LINCOLN — Life may be good in Nebraska, but death is expensive.
Because Nebraska is one of eight states with an inheritance tax, it made a recent Forbes article titled "Where Not to Die."
Nebraska Gov. Dave Heineman cited the unwelcome publicity Thursday in his State of the State address before announcing he wants to hang a toe tag on what some call the "death tax."
"We have people leaving or changing their place of residence to avoid this tax," said Omaha Sen. Abbie Cornett, who introduced Legislative Bill 970 to end the county inheritance tax. "People with assets become snowbirds, and then they pay income tax in those other states."
The tax is paid to counties by those who inherit property, cash or other assets from deceased relatives. It is sometimes confused with an estate tax, which the state collected until it was eliminated by the governor and lawmakers in 2007.
But those targeting the inheritance tax had better prepare for battle.
The state's 93 counties receive proceeds from the tax, which amounted to nearly $42 million in 2007-08, the most recent figures available from the Nebraska Association of County Officials.
Reaction among county officials to the governor's proposal was swift, harsh and dire.
"From the county's perspective, it's a horrible idea," said Joe Lorenz, director of budget and finance for Douglas County. "I think the governor is doing this so he can say he cut taxes without having to cut services for the state."
Douglas County collects between $7 million and $9 million per year from the tax, Lorenz said, so it would be forced to raise property taxes to make up for the loss.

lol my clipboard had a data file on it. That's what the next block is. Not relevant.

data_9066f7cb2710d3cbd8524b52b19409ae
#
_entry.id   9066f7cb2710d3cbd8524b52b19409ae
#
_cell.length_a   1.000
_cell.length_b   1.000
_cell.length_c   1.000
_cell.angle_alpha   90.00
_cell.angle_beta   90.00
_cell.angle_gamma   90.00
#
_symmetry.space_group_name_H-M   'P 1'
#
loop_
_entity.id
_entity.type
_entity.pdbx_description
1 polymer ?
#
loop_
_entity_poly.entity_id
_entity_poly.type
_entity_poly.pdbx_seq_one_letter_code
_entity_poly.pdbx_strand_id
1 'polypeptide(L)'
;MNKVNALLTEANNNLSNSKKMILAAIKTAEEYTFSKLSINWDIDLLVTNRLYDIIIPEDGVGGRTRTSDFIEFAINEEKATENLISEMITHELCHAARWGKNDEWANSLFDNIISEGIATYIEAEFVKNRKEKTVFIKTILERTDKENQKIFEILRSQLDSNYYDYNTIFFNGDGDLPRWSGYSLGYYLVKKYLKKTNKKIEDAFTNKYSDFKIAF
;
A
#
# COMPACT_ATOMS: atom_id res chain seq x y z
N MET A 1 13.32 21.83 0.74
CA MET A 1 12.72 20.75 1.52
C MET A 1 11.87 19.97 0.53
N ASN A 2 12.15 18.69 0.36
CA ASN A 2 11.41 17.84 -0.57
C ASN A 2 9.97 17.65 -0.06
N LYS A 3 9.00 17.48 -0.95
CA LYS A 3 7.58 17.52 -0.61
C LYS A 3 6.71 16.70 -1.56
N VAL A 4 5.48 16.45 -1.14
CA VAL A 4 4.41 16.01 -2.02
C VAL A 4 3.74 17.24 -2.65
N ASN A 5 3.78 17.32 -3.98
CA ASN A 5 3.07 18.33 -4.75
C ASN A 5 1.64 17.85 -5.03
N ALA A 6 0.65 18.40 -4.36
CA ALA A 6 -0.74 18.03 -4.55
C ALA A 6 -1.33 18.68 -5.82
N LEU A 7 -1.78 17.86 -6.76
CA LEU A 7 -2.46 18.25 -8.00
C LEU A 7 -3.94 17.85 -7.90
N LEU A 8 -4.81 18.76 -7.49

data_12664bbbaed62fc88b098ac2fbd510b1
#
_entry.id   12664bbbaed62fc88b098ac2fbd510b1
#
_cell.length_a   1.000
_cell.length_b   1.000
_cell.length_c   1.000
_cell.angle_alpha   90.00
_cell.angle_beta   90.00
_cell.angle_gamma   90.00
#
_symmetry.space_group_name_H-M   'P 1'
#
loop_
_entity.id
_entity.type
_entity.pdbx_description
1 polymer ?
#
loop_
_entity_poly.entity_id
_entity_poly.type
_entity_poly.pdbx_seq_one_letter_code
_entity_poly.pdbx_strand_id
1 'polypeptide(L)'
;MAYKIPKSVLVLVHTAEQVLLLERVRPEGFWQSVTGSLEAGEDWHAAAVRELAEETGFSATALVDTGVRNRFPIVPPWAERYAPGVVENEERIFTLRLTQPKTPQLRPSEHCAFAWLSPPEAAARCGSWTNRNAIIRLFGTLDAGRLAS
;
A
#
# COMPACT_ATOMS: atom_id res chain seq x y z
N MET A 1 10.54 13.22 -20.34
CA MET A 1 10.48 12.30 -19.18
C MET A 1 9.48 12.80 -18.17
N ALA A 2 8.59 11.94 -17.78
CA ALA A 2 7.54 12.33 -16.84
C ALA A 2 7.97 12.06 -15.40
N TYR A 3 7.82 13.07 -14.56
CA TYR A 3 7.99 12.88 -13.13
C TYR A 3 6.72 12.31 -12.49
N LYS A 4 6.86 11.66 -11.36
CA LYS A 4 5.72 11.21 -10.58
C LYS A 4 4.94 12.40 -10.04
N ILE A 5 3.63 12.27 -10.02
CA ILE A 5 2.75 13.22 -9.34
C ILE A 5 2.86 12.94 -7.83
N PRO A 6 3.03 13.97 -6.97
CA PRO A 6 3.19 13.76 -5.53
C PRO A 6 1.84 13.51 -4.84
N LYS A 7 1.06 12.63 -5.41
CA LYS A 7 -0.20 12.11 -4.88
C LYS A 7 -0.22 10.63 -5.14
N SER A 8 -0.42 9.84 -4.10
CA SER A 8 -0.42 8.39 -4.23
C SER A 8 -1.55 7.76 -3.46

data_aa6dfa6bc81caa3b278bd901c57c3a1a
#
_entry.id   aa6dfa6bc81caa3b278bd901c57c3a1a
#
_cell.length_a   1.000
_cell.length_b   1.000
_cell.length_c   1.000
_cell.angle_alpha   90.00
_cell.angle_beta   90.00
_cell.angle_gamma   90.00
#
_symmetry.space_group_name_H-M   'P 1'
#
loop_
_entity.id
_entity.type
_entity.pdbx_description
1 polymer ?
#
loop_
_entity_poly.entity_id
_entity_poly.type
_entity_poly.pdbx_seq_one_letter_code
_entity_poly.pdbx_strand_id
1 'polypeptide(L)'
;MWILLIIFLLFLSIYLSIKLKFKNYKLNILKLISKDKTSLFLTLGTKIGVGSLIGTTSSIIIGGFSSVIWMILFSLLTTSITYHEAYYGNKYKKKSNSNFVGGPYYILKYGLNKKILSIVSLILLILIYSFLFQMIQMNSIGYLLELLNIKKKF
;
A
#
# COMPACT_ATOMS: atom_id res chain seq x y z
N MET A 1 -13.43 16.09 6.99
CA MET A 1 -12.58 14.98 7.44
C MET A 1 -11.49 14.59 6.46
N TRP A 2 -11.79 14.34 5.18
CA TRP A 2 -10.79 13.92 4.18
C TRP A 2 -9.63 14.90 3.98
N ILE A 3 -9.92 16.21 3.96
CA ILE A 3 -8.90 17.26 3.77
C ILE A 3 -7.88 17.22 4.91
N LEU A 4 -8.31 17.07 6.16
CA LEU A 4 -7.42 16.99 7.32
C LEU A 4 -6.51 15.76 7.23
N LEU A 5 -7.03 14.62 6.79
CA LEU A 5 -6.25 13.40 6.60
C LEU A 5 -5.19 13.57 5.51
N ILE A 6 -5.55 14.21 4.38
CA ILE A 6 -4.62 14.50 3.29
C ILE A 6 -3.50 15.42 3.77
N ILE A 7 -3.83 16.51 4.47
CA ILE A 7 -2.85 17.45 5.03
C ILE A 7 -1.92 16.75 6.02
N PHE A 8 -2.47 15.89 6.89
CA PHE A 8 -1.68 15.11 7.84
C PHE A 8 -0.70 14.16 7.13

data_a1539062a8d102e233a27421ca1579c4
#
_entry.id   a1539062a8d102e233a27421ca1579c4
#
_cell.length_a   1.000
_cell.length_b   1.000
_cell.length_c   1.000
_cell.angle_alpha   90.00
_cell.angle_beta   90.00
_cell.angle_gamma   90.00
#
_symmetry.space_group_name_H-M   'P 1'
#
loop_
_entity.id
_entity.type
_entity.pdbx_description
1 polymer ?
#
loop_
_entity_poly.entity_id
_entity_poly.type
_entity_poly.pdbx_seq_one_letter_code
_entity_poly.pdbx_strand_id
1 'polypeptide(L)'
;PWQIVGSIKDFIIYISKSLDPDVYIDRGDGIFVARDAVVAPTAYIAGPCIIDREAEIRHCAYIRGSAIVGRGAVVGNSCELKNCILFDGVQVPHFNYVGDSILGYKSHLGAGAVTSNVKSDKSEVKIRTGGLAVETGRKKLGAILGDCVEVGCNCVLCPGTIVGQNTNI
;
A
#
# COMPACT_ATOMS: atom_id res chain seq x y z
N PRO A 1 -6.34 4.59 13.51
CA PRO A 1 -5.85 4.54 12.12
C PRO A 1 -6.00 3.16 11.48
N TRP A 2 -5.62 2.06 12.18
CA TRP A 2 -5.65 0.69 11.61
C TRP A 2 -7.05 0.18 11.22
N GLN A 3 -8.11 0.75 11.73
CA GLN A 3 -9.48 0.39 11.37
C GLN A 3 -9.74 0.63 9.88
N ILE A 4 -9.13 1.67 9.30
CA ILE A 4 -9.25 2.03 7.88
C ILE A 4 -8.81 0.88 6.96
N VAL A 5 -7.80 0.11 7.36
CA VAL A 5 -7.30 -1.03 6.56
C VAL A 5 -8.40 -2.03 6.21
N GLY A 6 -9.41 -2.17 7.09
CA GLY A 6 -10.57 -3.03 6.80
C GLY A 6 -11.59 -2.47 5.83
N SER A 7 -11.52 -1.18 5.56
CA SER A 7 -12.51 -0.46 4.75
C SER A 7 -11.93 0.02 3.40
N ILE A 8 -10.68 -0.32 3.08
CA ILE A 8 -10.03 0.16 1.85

Counties are still smarting from last year's loss of about $10 million in state aid, money the Legislature eliminated to help close a nearly $1 billion budget gap. Now they face a potential slash of funding that is four times as great.
"It's devastating," said Lancaster County Board member Deb Schorr, who estimated her county collects about $6 million per year from the tax. "If this goes through, there will be layoffs."
Some leaders have put a target on the tax because they believe it goes into slush funds for the counties.
While that might have been the case in the past, most counties put the money into their general funds, using it to pay for essential services while helping to reduce property tax rates, said Larry Dix, director of the county association.
"I can't tell you how many counties used their inheritance fund last year to open roads (in winter) to get school buses through," he said.
If the inheritance tax ends, many counties will be left with no choice but to raise property taxes, Dix said.
Others argue it's time for tough choices. Brad Stevens, director of the Americans for Prosperity-Nebraska conservative advocacy group, called the inheritance tax "a job killer" and praised the governor's proposal.
The proposal intrigued Sen. Brad Ashford of Omaha, who has long been a proponent of merging county and city governments. Ashford said ending the inheritance tax could inspire such mergers out of necessity.
Sen. John Wightman of Lexington knows how closely guarded the inheritance tax is because he twice has supported legislation to reduce it.
Those efforts were met with almost universal opposition from county officials, he said.
Wightman said he wants to talk to constituents before he decides whether to support the governor's proposal.
But he also said he might favor increasing exemptions or phasing out the tax gradually to allow counties to adjust.
During his speech, the governor predicted county officials would protest. But he sounded firm in saying the inheritance tax should meet the same fate that the estate tax did five years ago.
"Nebraska families have had to tighten their belts and learn to do more with less," Heineman said. "So should government."
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